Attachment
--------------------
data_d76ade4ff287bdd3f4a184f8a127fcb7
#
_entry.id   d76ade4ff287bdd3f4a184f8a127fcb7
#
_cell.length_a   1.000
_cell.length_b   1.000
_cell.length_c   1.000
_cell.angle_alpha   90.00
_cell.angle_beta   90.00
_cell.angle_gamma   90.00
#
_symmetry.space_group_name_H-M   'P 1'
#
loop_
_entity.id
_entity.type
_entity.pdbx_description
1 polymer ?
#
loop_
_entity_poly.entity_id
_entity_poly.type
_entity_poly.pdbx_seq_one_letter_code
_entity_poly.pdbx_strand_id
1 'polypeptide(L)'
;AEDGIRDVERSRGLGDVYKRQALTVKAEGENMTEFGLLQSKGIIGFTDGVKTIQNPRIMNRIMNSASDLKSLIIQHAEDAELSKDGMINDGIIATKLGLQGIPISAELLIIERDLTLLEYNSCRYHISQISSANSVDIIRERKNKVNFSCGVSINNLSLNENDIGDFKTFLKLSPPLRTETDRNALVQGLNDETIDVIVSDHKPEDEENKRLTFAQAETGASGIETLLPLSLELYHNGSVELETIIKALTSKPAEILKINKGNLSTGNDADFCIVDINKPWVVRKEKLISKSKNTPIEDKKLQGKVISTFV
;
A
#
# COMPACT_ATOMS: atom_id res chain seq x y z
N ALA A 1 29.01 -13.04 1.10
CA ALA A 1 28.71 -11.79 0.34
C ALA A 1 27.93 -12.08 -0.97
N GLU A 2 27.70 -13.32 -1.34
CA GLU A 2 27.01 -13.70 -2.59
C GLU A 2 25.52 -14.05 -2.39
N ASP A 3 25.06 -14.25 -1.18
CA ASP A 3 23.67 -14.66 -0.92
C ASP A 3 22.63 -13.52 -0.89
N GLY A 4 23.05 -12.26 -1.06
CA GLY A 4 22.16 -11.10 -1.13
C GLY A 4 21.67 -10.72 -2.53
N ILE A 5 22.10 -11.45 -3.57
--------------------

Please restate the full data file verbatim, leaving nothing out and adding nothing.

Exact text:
data_d76ade4ff287bdd3f4a184f8a127fcb7
#
_entry.id   d76ade4ff287bdd3f4a184f8a127fcb7
#
_cell.length_a   1.000
_cell.length_b   1.000
_cell.length_c   1.000
_cell.angle_alpha   90.00
_cell.angle_beta   90.00
_cell.angle_gamma   90.00
#
_symmetry.space_group_name_H-M   'P 1'
#
loop_
_entity.id
_entity.type
_entity.pdbx_description
1 polymer ?
#
loop_
_entity_poly.entity_id
_entity_poly.type
_entity_poly.pdbx_seq_one_letter_code
_entity_poly.pdbx_strand_id
1 'polypeptide(L)'
;AEDGIRDVERSRGLGDVYKRQALTVKAEGENMTEFGLLQSKGIIGFTDGVKTIQNPRIMNRIMNSASDLKSLIIQHAEDAELSKDGMINDGIIATKLGLQGIPISAELLIIERDLTLLEYNSCRYHISQISSANSVDIIRERKNKVNFSCGVSINNLSLNENDIGDFKTFLKLSPPLRTETDRNALVQGLNDETIDVIVSDHKPEDEENKRLTFAQAETGASGIETLLPLSLELYHNGSVELETIIKALTSKPAEILKINKGNLSTGNDADFCIVDINKPWVVRKEKLISKSKNTPIEDKKLQGKVISTFV
;
A
#
# COMPACT_ATOMS: atom_id res chain seq x y z
N ALA A 1 29.01 -13.04 1.10
CA ALA A 1 28.71 -11.79 0.34
C ALA A 1 27.93 -12.08 -0.97
N GLU A 2 27.70 -13.32 -1.34
CA GLU A 2 27.01 -13.70 -2.59
C GLU A 2 25.52 -14.05 -2.39
N ASP A 3 25.06 -14.25 -1.18
CA ASP A 3 23.67 -14.66 -0.92
C ASP A 3 22.63 -13.52 -0.89
N GLY A 4 23.05 -12.26 -1.06
CA GLY A 4 22.16 -11.10 -1.13
C GLY A 4 21.67 -10.72 -2.53
N ILE A 5 22.10 -11.45 -3.57